Biden's Summit for Democracy gets slow start on tech concerns
Marietje Schaake, International Policy Director at Stanford's Cyber Policy Center, Eurasia Group senior advisor and former MEP, discusses trends in big tech, privacy protection and cyberspace:
What is the goal of the Summit for Democracy?
President Biden ran his campaign for the soul of the nation and wanted to show the world at the same time that America is back. So the idea of having better cooperation between democracies is one with growing support, especially given the rise of authoritarianism, but also attacks on civil society and the use of technologies for repression and harm to democracy directly.
What were the outcomes of the summit?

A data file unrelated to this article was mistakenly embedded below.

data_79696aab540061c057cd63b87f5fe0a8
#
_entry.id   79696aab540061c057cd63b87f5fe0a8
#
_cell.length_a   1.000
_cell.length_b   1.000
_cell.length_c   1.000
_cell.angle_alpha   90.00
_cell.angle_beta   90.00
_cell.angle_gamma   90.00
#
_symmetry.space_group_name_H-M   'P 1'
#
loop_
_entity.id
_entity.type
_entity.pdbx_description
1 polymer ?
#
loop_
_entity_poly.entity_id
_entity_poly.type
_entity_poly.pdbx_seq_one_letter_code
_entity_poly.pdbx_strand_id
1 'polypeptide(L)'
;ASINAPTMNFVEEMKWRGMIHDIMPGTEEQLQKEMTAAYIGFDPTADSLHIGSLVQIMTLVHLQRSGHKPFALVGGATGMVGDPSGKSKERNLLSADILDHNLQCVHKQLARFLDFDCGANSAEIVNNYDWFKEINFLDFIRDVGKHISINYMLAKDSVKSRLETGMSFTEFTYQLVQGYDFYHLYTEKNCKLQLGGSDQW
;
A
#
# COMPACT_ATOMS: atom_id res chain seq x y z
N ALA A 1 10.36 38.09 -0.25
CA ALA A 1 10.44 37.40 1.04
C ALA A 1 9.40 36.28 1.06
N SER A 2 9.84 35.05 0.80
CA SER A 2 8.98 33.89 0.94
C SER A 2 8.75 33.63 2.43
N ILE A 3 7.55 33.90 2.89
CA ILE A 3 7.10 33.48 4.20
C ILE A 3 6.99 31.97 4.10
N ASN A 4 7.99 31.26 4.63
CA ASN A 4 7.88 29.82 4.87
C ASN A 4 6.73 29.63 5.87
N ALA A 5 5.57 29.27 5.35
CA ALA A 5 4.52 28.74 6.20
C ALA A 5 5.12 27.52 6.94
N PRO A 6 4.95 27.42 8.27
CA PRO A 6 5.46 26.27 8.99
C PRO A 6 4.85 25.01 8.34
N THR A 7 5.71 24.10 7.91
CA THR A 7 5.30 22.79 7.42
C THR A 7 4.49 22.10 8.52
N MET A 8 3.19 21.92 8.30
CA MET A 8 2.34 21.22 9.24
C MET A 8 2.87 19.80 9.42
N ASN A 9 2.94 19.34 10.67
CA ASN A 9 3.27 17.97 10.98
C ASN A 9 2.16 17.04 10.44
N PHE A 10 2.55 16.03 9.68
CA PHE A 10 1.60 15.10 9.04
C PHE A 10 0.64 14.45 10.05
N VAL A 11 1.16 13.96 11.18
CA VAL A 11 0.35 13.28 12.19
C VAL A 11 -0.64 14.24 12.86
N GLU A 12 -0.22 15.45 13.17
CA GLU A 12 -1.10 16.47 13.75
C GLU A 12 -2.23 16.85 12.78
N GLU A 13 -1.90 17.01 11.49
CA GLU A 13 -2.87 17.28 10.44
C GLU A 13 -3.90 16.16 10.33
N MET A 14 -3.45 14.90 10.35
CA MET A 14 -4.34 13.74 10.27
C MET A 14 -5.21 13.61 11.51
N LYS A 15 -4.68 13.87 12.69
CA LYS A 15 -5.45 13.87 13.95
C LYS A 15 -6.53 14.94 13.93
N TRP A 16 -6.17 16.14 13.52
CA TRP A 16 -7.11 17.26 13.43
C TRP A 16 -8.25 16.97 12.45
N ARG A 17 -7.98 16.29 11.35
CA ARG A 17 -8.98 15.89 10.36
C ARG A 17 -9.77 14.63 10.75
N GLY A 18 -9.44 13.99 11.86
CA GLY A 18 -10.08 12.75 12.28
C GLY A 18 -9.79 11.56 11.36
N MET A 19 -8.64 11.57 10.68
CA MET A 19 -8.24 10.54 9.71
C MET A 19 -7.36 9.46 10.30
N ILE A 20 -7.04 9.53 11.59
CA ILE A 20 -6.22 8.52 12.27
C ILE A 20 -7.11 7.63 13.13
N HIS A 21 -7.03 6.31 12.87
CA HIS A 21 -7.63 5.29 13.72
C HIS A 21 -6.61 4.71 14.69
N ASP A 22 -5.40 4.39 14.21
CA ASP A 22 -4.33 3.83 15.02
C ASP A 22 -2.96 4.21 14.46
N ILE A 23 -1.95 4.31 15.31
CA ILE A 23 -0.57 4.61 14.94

Those have, unfortunately, not quite materialized yet. It started with a lot of fuss around which countries should be included. Singapore and Hungary were not invited, while Iraq, Brazil, and Pakistan were welcomed. So, where the Democratic line was drawn was not very clear. Now, having countries aspire to be included, I think is good, but then what remains the true Democratic basis of such a large tent is a big question. And the closer the day of the summit came, the more it was considered the kickoff of a year of action. So not much action to start with. The Alliance for the Future of the Internet was pushed further into that year, at the last moment, after criticism of experts and civil society groups. I was quite surprised that there were only a couple hundred people watching the livestream of President Biden's address in which he did announce a fund for public interest media. And so in one year I think a stock-taking of all actions should be held and only then can we assess whether the summit really made a difference, both at home in the United States and globally.